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Figure 13. Network topology used for simulation.

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Figure 13. Network topology used for simulation.
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Figure 14. Network topology—simplified preview.

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Figure 14. Network topology—simplified preview.
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Figure 15. Traffic load distribution (lower density, k < 4.5).

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Figure 15. Traffic load distribution (lower density, k < 4.5).
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Figure 16. Traffic load distribution (higher density, k > 4.5).

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Figure 16. Traffic load distribution (higher density, k > 4.5).
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Figure 17. The performance of the routing protocols—PDR.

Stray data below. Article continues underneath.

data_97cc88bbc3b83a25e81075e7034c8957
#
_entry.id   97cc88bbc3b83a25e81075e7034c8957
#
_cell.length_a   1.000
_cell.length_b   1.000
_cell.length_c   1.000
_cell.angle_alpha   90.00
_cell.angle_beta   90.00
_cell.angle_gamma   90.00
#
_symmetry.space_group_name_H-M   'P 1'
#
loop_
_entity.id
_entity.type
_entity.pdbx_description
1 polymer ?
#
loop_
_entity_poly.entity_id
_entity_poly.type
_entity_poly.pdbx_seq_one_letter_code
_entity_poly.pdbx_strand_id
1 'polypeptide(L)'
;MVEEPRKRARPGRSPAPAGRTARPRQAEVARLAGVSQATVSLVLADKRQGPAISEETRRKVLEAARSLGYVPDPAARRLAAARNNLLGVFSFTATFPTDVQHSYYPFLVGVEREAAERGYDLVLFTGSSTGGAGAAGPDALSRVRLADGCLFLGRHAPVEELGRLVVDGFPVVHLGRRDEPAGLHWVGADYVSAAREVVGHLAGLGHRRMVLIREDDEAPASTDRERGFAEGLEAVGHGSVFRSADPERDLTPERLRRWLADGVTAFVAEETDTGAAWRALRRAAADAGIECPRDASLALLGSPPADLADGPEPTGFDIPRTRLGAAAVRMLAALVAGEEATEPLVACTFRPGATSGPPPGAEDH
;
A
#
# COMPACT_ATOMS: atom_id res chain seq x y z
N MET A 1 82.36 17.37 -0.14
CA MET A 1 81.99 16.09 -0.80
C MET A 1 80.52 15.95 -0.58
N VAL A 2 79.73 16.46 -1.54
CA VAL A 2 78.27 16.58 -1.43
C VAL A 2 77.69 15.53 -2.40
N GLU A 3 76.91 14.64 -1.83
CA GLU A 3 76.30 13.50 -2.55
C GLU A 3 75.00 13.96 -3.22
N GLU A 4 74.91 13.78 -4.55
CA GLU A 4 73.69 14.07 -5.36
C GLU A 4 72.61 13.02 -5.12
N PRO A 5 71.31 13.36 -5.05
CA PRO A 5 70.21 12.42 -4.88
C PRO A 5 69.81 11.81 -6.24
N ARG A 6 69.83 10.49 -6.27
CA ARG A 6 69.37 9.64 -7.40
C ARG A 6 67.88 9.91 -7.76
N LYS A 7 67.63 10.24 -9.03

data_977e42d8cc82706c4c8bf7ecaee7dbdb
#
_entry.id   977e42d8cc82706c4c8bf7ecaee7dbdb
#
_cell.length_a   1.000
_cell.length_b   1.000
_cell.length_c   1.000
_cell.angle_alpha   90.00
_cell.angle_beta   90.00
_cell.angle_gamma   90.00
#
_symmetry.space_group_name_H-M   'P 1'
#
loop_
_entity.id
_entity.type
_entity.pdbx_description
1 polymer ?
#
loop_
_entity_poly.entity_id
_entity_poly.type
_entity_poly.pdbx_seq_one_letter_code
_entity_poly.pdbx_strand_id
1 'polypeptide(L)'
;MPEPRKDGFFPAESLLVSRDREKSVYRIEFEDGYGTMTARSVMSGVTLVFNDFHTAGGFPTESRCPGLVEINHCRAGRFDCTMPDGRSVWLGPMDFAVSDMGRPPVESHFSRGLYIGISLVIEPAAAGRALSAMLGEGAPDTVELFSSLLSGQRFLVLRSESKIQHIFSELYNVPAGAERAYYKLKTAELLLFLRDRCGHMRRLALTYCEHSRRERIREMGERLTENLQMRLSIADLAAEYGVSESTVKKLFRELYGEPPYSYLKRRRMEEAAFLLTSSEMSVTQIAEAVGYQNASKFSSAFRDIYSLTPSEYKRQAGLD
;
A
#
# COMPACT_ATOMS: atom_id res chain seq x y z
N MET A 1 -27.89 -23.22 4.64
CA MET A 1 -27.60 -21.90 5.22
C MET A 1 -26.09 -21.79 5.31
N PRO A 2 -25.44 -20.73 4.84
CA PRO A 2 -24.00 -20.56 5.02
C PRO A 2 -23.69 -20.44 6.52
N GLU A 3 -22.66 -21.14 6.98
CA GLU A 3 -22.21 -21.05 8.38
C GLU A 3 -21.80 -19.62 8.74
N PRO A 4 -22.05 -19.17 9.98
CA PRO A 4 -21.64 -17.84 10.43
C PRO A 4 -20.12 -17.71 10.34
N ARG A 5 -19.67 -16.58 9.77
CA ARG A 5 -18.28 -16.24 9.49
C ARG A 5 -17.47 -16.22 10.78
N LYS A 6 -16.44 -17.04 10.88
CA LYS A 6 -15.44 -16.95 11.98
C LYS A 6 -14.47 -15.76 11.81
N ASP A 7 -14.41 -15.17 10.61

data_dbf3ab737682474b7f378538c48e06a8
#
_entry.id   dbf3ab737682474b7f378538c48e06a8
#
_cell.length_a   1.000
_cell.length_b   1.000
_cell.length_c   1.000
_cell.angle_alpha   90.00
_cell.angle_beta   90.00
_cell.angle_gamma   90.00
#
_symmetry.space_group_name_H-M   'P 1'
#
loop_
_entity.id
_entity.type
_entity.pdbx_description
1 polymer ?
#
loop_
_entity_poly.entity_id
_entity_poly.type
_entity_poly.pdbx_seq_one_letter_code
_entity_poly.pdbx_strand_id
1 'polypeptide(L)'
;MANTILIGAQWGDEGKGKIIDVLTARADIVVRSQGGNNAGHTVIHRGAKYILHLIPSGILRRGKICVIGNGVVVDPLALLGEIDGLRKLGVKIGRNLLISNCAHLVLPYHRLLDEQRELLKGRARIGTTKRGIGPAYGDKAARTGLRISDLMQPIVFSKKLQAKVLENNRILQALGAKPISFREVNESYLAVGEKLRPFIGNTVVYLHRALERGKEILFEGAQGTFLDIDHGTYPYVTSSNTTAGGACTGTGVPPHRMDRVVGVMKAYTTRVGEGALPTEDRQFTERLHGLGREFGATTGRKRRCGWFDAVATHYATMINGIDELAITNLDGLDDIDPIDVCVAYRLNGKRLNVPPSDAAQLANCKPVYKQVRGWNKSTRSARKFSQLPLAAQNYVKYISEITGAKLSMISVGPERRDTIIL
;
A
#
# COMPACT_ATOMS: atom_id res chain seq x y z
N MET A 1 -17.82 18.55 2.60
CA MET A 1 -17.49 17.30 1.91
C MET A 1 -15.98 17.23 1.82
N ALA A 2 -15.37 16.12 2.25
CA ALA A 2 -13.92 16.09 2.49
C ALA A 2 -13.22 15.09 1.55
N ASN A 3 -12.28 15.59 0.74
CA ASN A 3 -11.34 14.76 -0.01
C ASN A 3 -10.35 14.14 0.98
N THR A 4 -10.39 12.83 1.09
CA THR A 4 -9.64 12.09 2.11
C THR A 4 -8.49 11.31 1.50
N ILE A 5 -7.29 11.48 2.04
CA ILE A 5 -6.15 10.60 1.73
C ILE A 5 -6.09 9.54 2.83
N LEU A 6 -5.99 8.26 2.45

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Figure 17. The performance of the routing protocols—PDR.
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Figure 18. The performance of the routing protocols—Throughput.

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Figure 18. The performance of the routing protocols—Throughput.
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Figure 19. The performance of the routing protocols—End-to-end delay.

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Figure 19. The performance of the routing protocols—End-to-end delay.
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Figure 20. The performance of the routing protocols—Average hop count.

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Figure 20. The performance of the routing protocols—Average hop count.
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Figure 21. The performance of the routing protocols—Blocking iterations.

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Figure 21. The performance of the routing protocols—Blocking iterations.